The total volume of milk supplies up to the end of September 2013, taking into account the relevant butterfat adjustment, leave Ireland 0.42 per cent over quota – the first time our supply has exceeded quota this year.
This compares to a position at the same point last year when Ireland was 2.14 per cent under quota.
Minister for Agriculture Simon Coveney made the announcement this afternoon.
According to the department, while the figures are not unexpected, given the very favourable milk production conditions that prevailed throughout the summer and early autumn, the minister is anxious to remind farmers of a possible superlevy fine.
“While we avoided a superlevy last year, largely due to the challenging weather conditions, the country did finish the 2011/12 milk quota year at 1.05 per cent over quota and this cost the farmers who were responsible for this over supply some €16m in superlevy payment. The surge in milk production over the recent months is a reminder of the risk that the country could incur another milk superlevy at the end of the current quota year and this could have very serious financial consequences for affected farmers.”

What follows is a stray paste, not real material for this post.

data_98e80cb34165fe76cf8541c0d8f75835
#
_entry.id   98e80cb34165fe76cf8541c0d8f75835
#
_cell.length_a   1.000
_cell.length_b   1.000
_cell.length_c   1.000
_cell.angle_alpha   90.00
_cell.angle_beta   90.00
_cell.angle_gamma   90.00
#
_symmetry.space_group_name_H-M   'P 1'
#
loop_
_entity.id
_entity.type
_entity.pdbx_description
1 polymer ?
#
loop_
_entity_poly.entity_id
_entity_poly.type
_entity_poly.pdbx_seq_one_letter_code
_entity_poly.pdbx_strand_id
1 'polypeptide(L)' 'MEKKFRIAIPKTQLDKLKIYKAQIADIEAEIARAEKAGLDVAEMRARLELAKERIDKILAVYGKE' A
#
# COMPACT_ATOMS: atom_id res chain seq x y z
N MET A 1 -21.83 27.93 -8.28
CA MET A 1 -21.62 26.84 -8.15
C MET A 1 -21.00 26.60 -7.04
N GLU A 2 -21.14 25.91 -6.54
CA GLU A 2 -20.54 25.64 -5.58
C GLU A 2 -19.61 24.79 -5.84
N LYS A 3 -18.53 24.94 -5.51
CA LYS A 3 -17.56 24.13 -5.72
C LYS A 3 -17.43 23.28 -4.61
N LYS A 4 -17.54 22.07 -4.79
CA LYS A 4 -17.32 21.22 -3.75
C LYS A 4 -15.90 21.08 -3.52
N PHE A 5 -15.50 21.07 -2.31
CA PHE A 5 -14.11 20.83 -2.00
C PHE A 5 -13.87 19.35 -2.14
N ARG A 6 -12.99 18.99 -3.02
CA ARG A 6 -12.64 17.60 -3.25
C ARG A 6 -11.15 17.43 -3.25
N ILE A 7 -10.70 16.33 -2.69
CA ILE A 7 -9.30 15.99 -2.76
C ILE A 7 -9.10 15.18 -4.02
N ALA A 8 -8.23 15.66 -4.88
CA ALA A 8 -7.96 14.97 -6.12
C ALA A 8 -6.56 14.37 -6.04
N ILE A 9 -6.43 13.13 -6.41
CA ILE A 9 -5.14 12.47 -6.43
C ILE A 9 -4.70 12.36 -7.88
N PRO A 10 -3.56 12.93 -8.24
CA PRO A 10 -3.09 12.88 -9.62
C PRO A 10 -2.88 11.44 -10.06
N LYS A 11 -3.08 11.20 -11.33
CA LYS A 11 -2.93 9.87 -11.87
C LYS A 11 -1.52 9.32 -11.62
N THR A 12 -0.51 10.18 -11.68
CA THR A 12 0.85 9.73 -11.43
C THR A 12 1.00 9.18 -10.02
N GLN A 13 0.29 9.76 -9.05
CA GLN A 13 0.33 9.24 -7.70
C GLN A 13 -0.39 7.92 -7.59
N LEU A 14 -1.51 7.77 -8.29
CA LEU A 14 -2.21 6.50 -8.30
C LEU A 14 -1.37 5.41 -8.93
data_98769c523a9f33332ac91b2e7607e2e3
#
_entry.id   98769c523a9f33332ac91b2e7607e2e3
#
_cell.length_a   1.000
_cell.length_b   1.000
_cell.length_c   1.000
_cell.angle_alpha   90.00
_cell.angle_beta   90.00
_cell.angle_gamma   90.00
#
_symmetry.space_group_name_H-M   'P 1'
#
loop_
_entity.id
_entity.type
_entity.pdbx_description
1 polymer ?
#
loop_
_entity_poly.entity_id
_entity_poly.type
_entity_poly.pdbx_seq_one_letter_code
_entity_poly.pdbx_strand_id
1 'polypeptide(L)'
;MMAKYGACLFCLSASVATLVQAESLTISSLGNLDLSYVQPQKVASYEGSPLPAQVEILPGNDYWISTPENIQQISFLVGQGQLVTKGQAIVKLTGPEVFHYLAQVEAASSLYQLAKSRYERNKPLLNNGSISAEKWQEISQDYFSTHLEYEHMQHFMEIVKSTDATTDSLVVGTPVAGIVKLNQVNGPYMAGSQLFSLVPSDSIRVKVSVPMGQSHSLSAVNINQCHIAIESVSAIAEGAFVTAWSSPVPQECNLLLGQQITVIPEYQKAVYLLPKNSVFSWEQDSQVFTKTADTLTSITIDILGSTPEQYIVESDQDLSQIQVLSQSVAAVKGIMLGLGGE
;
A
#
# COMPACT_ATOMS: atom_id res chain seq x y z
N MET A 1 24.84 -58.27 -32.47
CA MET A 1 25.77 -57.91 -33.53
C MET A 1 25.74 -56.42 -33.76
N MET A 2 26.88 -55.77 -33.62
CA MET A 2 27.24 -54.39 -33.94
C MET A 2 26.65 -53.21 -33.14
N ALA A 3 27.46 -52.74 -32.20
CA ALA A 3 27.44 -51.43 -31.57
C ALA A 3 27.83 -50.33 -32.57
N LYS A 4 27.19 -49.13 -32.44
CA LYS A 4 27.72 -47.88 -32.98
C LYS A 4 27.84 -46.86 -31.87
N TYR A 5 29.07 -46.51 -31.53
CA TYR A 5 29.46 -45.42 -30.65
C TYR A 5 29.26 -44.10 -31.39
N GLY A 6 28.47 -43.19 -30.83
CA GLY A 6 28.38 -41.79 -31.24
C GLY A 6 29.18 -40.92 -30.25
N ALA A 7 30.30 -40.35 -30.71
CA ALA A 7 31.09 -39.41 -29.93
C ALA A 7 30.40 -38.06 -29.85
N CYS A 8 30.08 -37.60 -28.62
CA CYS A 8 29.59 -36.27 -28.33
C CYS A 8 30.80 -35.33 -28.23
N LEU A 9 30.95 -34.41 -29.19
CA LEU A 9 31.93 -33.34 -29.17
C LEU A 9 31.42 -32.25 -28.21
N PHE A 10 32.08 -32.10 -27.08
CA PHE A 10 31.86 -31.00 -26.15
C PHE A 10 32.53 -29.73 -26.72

Minister Coveney has stressed that against this background it remains critically important that individual milk producers continue to manage their enterprises having regard to the quota situation until the expiry of the milk quota regime on the 31 of March 2015.
Milk producers should also note that the final 0.75 per cent quota increase was applied on the 1 April 2013 and that no further quota increases are planned for the final year of the quota regime.
Minister Coveney added while he now accepted the policy of the government and the sector was to expand in the period post 2015, the EU quota rules must be applied fully up to the expiry date.
Image cows on grass/Photo O’Gorman Photography